This article concerns the period 119 BC – 110 BC.
|Millennium:||1st millennium BC|
- The second Dalmatian war begins.
- January–June – the Han Chinese army under the commanders Wei Qing (d. 106 BC) and Huo Qubing (140 BC–117 BC) is victorious over the Xiongnu in the Battle of Mobei. The battle takes place in the Orkhon Valley of the Gobi Desert, modern Mongolia.
- Government monopolies are established in iron, salt and liquor in Ancient China.
- The Roman colony of Narbo Martius is founded in Gallia Transalpina.
- The Second Dalmatian War ends with victory for Rome. Lucius Caecilius Metellus assumes the surname Delmaticus.
- Micipsa dies and Numidia, following the king's wish, is divided into three parts, a third each ruled by Micipsa's own sons, Adherbal and Hiempsal I, and the king's adopted son, Jugurtha.
- June 26 – At the death of Ptolemy VIII Physcon, Cleopatra III has chosen her younger son Ptolemy X Alexander as co-regent, but the Alexandrians forced her to bring Ptolemy IX from Cyprus, of which he is governor.
- Ptolemy IX Philometor Soter II Lathyros becomes king of Egypt and claims the throne.
- Gaius Marius is praetor in Rome: he defeats Celtic tribes in modern-day Spain.
- Marcus Aemilius Scaurus defeats the Carni Celtic tribes of Northern Italy, leading to their submission to Roman rule.
- The Cimbri and Teutones cross the Danube and enter the lands of the Celtic tribe, the Taurisci. The latter appeal to Rome for assistance and the Senate sends an army under Gnaeus Papirius Carbo to drive the Germans back. The Romans attack the retreating columns as they pass the town of Noreia, but the Roman army is defeated in an ambush.
- Germanic tribes attack Gaul and northern Spain.
- War between the Celtiberians and the Romans.
- An incense burner, later found in the tomb of Liu Sheng, Prince of Zhongshan in Mancheng, Hebei, is made during the Han Dynasty. It is now kept at Hebei Provincial Museum, Shijiazhuang.
- Asian Silk Road opens.
- Soldiers are dispatched from Han Dynasty China to Nanyue for the Han–Nanyue War during the dynasty's southward expansion.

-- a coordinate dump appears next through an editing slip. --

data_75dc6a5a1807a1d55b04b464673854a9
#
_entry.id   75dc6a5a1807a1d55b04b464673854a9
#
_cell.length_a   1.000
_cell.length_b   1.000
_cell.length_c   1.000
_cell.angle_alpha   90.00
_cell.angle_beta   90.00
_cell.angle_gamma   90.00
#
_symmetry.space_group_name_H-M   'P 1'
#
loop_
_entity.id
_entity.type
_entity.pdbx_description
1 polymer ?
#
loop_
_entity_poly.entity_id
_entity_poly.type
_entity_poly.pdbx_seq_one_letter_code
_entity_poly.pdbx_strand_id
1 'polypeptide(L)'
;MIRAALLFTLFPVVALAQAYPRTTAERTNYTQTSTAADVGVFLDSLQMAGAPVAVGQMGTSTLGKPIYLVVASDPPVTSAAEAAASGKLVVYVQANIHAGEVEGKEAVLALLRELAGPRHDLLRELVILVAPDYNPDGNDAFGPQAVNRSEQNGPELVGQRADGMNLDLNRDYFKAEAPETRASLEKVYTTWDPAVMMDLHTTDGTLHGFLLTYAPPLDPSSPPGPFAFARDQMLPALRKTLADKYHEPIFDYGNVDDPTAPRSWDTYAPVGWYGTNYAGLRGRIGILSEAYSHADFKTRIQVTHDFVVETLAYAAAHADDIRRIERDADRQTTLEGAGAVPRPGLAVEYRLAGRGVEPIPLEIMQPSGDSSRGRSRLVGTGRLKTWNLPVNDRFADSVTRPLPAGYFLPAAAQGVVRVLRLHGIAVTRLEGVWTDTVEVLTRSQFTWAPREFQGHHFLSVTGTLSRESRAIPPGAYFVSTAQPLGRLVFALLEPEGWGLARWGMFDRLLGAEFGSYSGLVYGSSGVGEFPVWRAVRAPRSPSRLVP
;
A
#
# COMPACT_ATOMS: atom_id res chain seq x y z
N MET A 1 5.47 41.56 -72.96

- The city of Rome is devastated by fire.
- Jugurtha, king of Numidia, bribes the commander Lucius Calpurnius Bestia and Roman friends to secure easy terms. He is given a safe conduct to Rome in order to account for his actions in the Roman Senate. Jugurtha contemptuously bribes his way through all difficulties.
- The Han Empire annexes the Kingdom of Nanyue, and thereby extends its territory to modern-day North Vietnam.
- The remaining territory of Minyue, known as Dongyue, is annexed by the Han Dynasty during its expansion southward.
- During the reign of Emperor Wu of the Han Dynasty, Guilin is named Shi An Prefecture.
- Jiuquan in China is founded as a military outpost on the Silk Road to Central Asia.
- Lucius Orbilius Pupillus, Roman grammarian and writer
- Publius Cornelius Lentulus Sura, Roman consul (d. 63 BC)
- Quintus Hortensius, Roman consul and orator (d. 50 BC)
- Asander, king of the Bosporan Kingdom (d. 17 BC)
- Hillel the Elder, Jewish religious leader (approximate date) (d. AD 10)
- Gaius Marius the Younger, Roman general and consul (d. 82 BC)
- Marcus Petreius, Roman general and politician (d. 46 BC)
- Quintus Caecilius Metellus, Roman general (d. 31 BC)
- Titus Pomponius Atticus, Roman banker (d. 32 BC)
- Huo Qubing, Chinese general of the Han Dynasty (b. 140 BC)
- Sima Xiangru, Chinese statesman, poet, and musician (b. 179 BC)
- June 26 – Ptolemy VIII Physcon, king (pharaoh) of Egypt (b. c. 182 BC)
- Cleopatra II, queen of Egypt (b. c. 185 BC)
- Zhang Tang, Chinese official and politician
- Publius Mucius Scaevola, Roman consul and jurist
- Quintus Caecilius Metellus Macedonicus, Roman consul (b. c. 210 BC)
- Decimus Junius Brutus Callaicus, Roman consul and general (b. 180 BC)
- Liu Sheng, Chinese prince of the Han Dynasty
- Zhang Qian, Chinese explorer, official and diplomat (b. 164 BC)
- Sima Tan, Chinese astrologist and historian
- Wolf, Thomas (2019). The Nightingale's Sonata: The Musical Odyssey of Lea Luboshutz. Pegasus Books. p. 440. ISBN 978-1-64313-162-7.